(Also, sure agree with you, things do change, “like a bolt from the blue can turn it all upside down.” We take things, like our vision, for granted. I am recovering from a surprise eye trauma that kept me off all screens for several weeks. Have a new-found gratitude, and that’s an understatement.)

    THANK YOU for your continued inspiration.


    1. Your parish priest is not the first to change paths after 30 years…I know several others who have done likewise. Not to mention the rest of us who change our lives at 40, 60 … and I am sure some are still creating new paths at 80. Life is all about change and it is far easier (and more fun) to go with the flow than to buck it. I am glad your eyes are better… the ability to see this wonderful world is indeed a blessing. Thank you for commenting.


      1. Joanna, just reading this brief life-story article, and it reminded me of your comment. Thought you might enjoy it. Interesting what her new path is at 80! 🙂


      2. What an inspiring woman.I know someone like her here in Kamloops. She left Hungry crawling through th fields on her belly to evade the gunfire. We cannot imagine anything ike that. Now my friend can hardly walk but she continues to be full of joy and has boundls energy. Attitude.is EVERYTHING.


    1. Don McLean described Vincent van Gogh’s gift in his 1971 tribute to the artist:

      Starry starry night
      Flaming flowers that brightly blaze
      Swirling clouds in violet haze
      Reflect in Vincent’s eyes of china blue
      Colors changing hue
      Morning fields of amber grain
      Weathered faces lined in pain
      Are soothed beneath the artist’s loving hand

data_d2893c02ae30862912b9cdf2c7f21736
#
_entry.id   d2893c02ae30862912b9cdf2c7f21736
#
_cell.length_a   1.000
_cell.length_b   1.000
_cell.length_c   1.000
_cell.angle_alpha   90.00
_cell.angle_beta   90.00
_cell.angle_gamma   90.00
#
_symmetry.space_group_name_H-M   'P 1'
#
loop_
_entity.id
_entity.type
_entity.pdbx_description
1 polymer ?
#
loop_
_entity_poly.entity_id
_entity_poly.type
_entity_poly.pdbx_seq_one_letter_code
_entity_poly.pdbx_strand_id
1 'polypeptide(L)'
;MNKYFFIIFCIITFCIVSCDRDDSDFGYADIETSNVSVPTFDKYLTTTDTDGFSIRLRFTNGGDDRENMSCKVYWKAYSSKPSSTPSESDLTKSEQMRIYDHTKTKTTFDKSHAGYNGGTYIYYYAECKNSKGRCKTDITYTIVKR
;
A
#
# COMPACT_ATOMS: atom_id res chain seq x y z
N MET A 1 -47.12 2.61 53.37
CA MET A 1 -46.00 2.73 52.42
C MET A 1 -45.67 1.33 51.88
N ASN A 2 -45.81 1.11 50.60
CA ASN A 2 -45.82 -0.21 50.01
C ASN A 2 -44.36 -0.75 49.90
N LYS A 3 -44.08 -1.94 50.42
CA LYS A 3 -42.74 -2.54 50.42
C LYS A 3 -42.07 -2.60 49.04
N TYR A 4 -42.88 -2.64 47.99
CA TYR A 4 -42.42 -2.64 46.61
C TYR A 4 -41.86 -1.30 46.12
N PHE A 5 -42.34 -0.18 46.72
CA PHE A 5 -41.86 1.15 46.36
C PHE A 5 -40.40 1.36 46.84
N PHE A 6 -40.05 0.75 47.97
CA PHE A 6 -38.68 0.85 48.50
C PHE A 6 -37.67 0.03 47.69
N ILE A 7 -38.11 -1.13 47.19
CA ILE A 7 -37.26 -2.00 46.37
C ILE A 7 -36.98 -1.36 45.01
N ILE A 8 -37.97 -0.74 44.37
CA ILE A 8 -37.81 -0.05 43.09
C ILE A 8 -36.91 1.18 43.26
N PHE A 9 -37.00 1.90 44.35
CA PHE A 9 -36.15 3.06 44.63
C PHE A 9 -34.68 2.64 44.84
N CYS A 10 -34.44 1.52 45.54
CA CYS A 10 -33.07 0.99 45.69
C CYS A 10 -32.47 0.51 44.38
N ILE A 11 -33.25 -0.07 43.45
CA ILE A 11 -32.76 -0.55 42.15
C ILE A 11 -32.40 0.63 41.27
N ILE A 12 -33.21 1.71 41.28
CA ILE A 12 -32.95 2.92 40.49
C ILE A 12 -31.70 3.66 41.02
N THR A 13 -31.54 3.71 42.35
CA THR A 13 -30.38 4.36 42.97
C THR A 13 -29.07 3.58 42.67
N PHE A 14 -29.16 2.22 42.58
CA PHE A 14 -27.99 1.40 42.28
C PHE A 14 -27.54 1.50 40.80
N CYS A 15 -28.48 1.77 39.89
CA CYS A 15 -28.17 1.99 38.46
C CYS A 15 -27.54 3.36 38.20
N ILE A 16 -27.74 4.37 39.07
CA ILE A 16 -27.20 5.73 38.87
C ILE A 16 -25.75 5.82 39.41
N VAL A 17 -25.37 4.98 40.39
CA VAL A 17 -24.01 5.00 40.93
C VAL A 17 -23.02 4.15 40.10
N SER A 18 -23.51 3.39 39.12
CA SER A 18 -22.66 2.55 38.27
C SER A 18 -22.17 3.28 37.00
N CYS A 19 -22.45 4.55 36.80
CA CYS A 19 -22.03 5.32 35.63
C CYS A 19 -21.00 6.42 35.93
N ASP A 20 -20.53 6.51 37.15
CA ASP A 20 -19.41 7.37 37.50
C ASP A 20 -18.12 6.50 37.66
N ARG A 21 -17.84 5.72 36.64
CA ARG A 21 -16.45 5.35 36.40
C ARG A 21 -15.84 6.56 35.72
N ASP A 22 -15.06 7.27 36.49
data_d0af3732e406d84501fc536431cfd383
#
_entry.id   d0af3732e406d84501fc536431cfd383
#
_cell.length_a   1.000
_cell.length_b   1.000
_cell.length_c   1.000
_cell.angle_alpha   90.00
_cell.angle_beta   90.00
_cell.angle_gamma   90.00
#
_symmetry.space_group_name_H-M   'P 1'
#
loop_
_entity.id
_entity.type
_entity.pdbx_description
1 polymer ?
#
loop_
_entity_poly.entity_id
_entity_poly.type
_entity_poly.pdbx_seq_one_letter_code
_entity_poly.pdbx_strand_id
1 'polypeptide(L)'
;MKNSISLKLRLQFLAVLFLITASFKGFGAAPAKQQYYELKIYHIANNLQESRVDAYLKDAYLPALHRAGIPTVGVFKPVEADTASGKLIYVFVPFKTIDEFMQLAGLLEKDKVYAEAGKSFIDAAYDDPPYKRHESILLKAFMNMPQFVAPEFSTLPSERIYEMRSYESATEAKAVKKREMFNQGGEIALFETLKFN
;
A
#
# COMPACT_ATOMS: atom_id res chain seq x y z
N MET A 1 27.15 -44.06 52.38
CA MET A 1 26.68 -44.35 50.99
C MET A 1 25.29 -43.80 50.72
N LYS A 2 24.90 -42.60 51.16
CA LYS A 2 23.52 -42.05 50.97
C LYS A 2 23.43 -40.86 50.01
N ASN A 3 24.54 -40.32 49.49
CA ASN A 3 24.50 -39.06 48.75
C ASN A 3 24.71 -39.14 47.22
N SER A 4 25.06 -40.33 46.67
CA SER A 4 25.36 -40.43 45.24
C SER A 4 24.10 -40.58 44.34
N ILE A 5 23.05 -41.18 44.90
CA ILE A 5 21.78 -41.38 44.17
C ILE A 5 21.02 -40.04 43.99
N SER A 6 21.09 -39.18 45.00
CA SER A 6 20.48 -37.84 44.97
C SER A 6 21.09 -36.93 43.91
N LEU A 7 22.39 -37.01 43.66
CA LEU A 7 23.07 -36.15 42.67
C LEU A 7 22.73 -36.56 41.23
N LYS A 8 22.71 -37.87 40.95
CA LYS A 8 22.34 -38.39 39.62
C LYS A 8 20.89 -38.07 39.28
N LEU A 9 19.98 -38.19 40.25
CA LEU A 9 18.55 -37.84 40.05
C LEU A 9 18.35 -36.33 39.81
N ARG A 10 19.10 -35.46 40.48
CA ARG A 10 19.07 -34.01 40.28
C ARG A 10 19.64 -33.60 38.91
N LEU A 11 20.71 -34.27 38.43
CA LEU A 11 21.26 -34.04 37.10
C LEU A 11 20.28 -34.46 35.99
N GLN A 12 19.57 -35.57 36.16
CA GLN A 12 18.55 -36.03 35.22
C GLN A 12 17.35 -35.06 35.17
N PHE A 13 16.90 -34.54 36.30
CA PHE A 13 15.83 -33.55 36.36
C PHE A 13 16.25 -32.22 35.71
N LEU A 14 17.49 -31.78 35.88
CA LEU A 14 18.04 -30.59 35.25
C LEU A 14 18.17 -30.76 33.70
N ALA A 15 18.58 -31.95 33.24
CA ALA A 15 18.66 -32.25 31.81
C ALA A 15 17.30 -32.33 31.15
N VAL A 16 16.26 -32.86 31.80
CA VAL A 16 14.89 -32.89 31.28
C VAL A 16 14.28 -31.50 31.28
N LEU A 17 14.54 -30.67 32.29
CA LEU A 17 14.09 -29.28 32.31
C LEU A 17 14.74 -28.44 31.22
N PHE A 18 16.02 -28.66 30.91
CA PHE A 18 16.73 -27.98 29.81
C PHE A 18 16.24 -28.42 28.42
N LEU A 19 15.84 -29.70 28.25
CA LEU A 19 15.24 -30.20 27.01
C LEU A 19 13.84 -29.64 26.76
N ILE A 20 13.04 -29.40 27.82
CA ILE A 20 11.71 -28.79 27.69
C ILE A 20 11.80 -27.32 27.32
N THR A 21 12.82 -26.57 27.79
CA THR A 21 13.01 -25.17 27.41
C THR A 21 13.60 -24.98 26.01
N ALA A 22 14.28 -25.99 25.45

6. Yes…Yes. McLean musically illustrated Vincent’s art so simply, so beautifully.

    Have to share two related things with you. 1) Saw Don McLean and Judy Collins in concert together not so long ago, and it was pure magic. McLean did “Vincent” in his set, of course, and Collins performed some signature songs from other artists (who have passed), like John Denver, and the audience joyfully sang along, and it brought them present (instead of forgotten/dismissed) and it was, well, magic.

    2) Serendipity strikes again. Months ago someone gave me a copy of “Sunday in the Park with George” and I hadn’t made time for it. Two days ago, on 12/2/17, I got a nudge out of nowhere to see it. Had to dig to find it. Watched it last night. Knew nothing about it (embarrassingly), not even that it was a Stephen Sondheim musical. As you probably know (not spoiling anything here), it is about the painter George Seurat. And changes in our lives. (And during the play, it was revealed his birthday is/was 12/2.)

    As you say, surprises in store. Always. (I pray I stay open to them as the norm, vs. the exception. With courage to embrace them!) Thank you as always for sharing your insights.


      1. Cool.
        I think you will like it very much.
        Here is a link to a PBS version of the original Broadway cast on youtube, FYI. It has Spanish subtitles, couldn’t find one without it. Best.